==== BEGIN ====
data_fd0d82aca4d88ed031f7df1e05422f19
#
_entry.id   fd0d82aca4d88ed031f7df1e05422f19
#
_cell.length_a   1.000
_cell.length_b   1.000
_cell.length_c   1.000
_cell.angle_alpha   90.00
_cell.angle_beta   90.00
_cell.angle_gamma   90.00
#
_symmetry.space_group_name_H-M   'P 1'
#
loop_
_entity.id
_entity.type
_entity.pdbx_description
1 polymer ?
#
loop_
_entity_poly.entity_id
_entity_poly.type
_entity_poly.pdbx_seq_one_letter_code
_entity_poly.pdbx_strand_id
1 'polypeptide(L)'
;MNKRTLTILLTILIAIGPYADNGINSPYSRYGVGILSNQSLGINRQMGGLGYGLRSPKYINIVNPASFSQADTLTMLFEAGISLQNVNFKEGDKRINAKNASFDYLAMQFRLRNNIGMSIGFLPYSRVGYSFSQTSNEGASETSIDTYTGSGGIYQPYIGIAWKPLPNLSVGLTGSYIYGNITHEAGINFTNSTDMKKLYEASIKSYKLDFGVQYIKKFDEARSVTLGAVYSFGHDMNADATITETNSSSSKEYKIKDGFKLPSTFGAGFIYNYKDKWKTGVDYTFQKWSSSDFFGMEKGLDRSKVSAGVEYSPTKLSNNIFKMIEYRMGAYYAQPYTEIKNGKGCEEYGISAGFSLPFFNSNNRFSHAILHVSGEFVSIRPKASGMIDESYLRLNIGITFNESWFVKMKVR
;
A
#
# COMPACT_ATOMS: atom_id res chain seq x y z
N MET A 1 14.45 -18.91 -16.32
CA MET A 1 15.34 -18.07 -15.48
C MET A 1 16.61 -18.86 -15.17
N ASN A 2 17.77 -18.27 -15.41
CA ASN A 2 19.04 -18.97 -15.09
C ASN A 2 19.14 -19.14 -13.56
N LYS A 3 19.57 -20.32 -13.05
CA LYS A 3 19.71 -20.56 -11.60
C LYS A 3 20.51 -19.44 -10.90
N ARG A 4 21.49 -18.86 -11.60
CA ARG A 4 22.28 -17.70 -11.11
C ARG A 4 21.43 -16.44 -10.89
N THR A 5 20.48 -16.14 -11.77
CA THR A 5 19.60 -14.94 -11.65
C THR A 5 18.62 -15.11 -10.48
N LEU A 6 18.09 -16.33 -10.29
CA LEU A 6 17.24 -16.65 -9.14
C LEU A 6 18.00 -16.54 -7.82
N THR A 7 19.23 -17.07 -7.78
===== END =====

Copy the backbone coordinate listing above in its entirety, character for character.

data_fd0d82aca4d88ed031f7df1e05422f19
#
_entry.id   fd0d82aca4d88ed031f7df1e05422f19
#
_cell.length_a   1.000
_cell.length_b   1.000
_cell.length_c   1.000
_cell.angle_alpha   90.00
_cell.angle_beta   90.00
_cell.angle_gamma   90.00
#
_symmetry.space_group_name_H-M   'P 1'
#
loop_
_entity.id
_entity.type
_entity.pdbx_description
1 polymer ?
#
loop_
_entity_poly.entity_id
_entity_poly.type
_entity_poly.pdbx_seq_one_letter_code
_entity_poly.pdbx_strand_id
1 'polypeptide(L)'
;MNKRTLTILLTILIAIGPYADNGINSPYSRYGVGILSNQSLGINRQMGGLGYGLRSPKYINIVNPASFSQADTLTMLFEAGISLQNVNFKEGDKRINAKNASFDYLAMQFRLRNNIGMSIGFLPYSRVGYSFSQTSNEGASETSIDTYTGSGGIYQPYIGIAWKPLPNLSVGLTGSYIYGNITHEAGINFTNSTDMKKLYEASIKSYKLDFGVQYIKKFDEARSVTLGAVYSFGHDMNADATITETNSSSSKEYKIKDGFKLPSTFGAGFIYNYKDKWKTGVDYTFQKWSSSDFFGMEKGLDRSKVSAGVEYSPTKLSNNIFKMIEYRMGAYYAQPYTEIKNGKGCEEYGISAGFSLPFFNSNNRFSHAILHVSGEFVSIRPKASGMIDESYLRLNIGITFNESWFVKMKVR
;
A
#
# COMPACT_ATOMS: atom_id res chain seq x y z
N MET A 1 14.45 -18.91 -16.32
CA MET A 1 15.34 -18.07 -15.48
C MET A 1 16.61 -18.86 -15.17
N ASN A 2 17.77 -18.27 -15.41
CA ASN A 2 19.04 -18.97 -15.09
C ASN A 2 19.14 -19.14 -13.56
N LYS A 3 19.57 -20.32 -13.05
CA LYS A 3 19.71 -20.56 -11.60
C LYS A 3 20.51 -19.44 -10.90
N ARG A 4 21.49 -18.86 -11.60
CA ARG A 4 22.28 -17.70 -11.11
C ARG A 4 21.43 -16.44 -10.89
N THR A 5 20.48 -16.14 -11.77
CA THR A 5 19.60 -14.94 -11.65
C THR A 5 18.62 -15.11 -10.48
N LEU A 6 18.09 -16.33 -10.29
CA LEU A 6 17.24 -16.65 -9.14
C LEU A 6 18.00 -16.54 -7.82
N THR A 7 19.23 -17.07 -7.78